Stormin' Norman Schwarzkopf: Watching his flip-chart debriefings on the BBC, during the first Gulf War became something of an institution for my buddies and I, as a group of young 18 year old lads in 1990-91. To us back then, he sure seemed like a Norm who was going to get the military job done speedily enough to save us young blades from having our lives interrupted by being called up!

The reasons I would no longer find myself able to recommend the Francis-Catechism are both theological and philosophical.

At the theological level, the new CCC 2267 looks objectively, in its actual wording, to be a direct breach with the traditional teaching of the Catholic Church on the death penalty. Only with a gymnastic level of contorted reading, drawing on the potentially implicit meanings which, due to the inclusion of the word ''consequently'', I pointed out here on Friday, can it be said to be even possible to read this in light of Tradition.

At the philosophical level, I could not recommend the new Francis-Catechism because it can no longer be described as being either ''sure'' or a ''norm''.

It is not ''sure'', because it fails to impart a clear and unproblematic restatement of Catholic moral teaching in this area.

Again, it is not ''sure'', if Francis can simply change any of its key doctrinal teachings, on any day of the week, with a mere rubber-stamped approval from his own CDF-appointed ''Yes-Man'' Cardinal Ladaria.

It is not a ''norm'', because it is not and cannot be normative; in light of the fact that it is not an expression of the teaching that has been held everywhere and always in the Church.

Also this updated paragraph fails to account for the period of discernment and articulation, which was carried out so carefully among all the bishops of the world, when the 1992 Catechism was being developed. Instead of his oft-touted ''synodal Church'', this intervention merely represents a direct, unilateral expression of Francis' self-assertion over, and even against, the Faith and the faithful. Just at the natural level, how can this be in any way a ''norm'' if it only represents a personal view expressed by Francis in a low-key meeting, not even one year ago?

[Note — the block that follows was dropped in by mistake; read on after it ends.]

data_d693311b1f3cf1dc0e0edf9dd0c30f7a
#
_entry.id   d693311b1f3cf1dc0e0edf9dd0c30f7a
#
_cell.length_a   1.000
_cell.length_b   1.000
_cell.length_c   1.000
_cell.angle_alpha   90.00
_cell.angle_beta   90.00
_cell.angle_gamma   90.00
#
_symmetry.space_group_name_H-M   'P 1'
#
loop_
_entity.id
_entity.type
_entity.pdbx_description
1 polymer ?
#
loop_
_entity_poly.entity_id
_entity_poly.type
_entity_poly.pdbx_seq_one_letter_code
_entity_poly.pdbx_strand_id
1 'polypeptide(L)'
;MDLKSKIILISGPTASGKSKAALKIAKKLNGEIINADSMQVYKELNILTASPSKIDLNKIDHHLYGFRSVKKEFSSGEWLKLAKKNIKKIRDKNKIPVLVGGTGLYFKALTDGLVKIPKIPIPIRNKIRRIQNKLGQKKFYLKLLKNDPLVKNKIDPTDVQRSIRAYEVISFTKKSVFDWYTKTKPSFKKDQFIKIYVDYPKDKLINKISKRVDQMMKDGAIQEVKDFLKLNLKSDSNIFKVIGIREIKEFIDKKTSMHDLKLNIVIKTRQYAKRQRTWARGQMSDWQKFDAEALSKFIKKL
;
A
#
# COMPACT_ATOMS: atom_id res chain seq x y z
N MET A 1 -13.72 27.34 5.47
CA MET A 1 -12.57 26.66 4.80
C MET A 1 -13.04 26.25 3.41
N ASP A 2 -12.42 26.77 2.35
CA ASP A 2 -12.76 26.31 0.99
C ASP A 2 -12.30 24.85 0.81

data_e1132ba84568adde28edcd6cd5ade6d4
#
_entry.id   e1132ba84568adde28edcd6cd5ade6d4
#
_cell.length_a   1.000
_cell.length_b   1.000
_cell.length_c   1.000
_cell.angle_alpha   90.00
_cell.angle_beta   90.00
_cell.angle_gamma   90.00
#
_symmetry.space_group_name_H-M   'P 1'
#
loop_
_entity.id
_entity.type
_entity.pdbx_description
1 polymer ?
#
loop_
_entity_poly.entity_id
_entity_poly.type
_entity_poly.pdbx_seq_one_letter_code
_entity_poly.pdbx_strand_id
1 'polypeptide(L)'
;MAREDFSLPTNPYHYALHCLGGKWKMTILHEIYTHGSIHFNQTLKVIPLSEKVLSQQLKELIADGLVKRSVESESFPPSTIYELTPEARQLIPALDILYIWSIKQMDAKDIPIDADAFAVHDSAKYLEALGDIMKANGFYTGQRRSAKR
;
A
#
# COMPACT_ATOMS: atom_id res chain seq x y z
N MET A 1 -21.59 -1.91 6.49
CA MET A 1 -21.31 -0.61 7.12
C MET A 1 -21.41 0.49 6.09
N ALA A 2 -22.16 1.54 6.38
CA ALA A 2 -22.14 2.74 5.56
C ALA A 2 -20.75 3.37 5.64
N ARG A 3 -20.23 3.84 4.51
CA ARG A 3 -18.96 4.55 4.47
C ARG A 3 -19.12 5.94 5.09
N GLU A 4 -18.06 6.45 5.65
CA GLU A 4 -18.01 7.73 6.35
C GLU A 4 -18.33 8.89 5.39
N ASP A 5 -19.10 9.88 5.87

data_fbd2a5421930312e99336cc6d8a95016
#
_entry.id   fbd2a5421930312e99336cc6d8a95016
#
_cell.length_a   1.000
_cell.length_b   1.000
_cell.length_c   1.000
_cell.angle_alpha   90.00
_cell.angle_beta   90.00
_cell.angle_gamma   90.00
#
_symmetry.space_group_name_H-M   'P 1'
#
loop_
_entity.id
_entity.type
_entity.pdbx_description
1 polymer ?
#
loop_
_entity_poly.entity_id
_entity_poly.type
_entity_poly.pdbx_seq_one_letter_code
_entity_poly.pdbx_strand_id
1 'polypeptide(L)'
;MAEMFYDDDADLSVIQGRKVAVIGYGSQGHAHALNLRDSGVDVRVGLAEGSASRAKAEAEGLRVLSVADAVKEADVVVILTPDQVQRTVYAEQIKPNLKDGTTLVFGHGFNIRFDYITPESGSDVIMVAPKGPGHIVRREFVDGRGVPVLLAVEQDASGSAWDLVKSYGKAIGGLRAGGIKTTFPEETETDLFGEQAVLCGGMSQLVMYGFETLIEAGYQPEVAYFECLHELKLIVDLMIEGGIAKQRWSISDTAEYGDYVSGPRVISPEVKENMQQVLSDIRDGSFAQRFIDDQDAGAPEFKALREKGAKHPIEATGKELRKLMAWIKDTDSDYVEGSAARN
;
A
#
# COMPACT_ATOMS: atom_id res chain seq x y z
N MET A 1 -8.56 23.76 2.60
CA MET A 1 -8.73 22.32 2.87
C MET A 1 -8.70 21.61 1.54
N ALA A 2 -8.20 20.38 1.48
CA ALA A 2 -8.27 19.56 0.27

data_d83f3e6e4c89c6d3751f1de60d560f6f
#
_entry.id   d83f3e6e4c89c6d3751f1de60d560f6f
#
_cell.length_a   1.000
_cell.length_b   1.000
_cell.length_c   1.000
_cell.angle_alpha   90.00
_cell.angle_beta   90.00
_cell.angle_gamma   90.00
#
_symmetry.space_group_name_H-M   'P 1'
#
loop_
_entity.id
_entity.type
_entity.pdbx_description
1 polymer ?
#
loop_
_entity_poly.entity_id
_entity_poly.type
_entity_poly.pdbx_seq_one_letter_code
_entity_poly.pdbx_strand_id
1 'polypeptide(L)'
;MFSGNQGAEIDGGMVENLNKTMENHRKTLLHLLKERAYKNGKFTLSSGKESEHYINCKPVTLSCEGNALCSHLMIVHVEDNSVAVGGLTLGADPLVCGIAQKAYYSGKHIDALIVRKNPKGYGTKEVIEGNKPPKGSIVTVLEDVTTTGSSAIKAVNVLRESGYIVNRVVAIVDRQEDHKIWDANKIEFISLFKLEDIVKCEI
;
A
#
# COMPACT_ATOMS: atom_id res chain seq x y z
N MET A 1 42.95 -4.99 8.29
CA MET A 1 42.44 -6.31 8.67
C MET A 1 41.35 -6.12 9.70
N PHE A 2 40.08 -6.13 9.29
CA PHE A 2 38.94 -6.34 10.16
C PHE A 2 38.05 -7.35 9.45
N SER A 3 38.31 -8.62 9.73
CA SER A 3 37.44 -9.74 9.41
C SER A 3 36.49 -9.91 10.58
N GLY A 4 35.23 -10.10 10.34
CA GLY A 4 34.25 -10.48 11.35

The fictional Norm Peterson in the US TV-comedy Cheers! The sudden appearance of Norm calling out ''Afternoon everybody!'' was as dependable as the laughs and the hilarious one-liners in that long-running sit-com. ''Good Afternoon, Norm'' and ''Hello, Mr. Peterson!''

At the risk of stating the obvious, the Apostolic Constitution asserting the trustworthiness of the Catechism of the Catholic Church as a ''sure norm'' for teaching Catholic doctrine, related to its original pristine form; not to this newly amended text dating to just last week.

What then would I recommend?

Although we have have not been giving any presentations, of any kind in the last four or five years, we do suggest to people with whom we come into contact to obtain and prayerfully read through a copy of the traditional Catechism of the Council of Trent.

I promise you that investing money, time and prayer in the Catechism of the Council of Trent will help and equip you and your family, especially if you study it a paragraph at a time with them each evening, to Keep the Faith, and to test everything disturbing that you see and hear happening these days, in light of Sacred Scripture, Tradition and Magisterium. 

The 1992 edition of the Catechism of the Catholic Church has now been mauled by Francis and his novelties. Only time will tell if this latest travesty will lead to further invasions of the Catechism. In light of that fact, and our own deepened understanding of Sacred Tradition, we recommend readers to purchase, study and pray through a copy of the Catechism of the Council of Trent. Copies can be obtained from good publishers like Baronius Press Classics.

As a good Catholic priest said to us a few years ago: As a Catholic, you can never be too Traditional.
Dear Readers: May Christ be your light throughout this present time of testing.

Our Lady of Victories - Pray for us!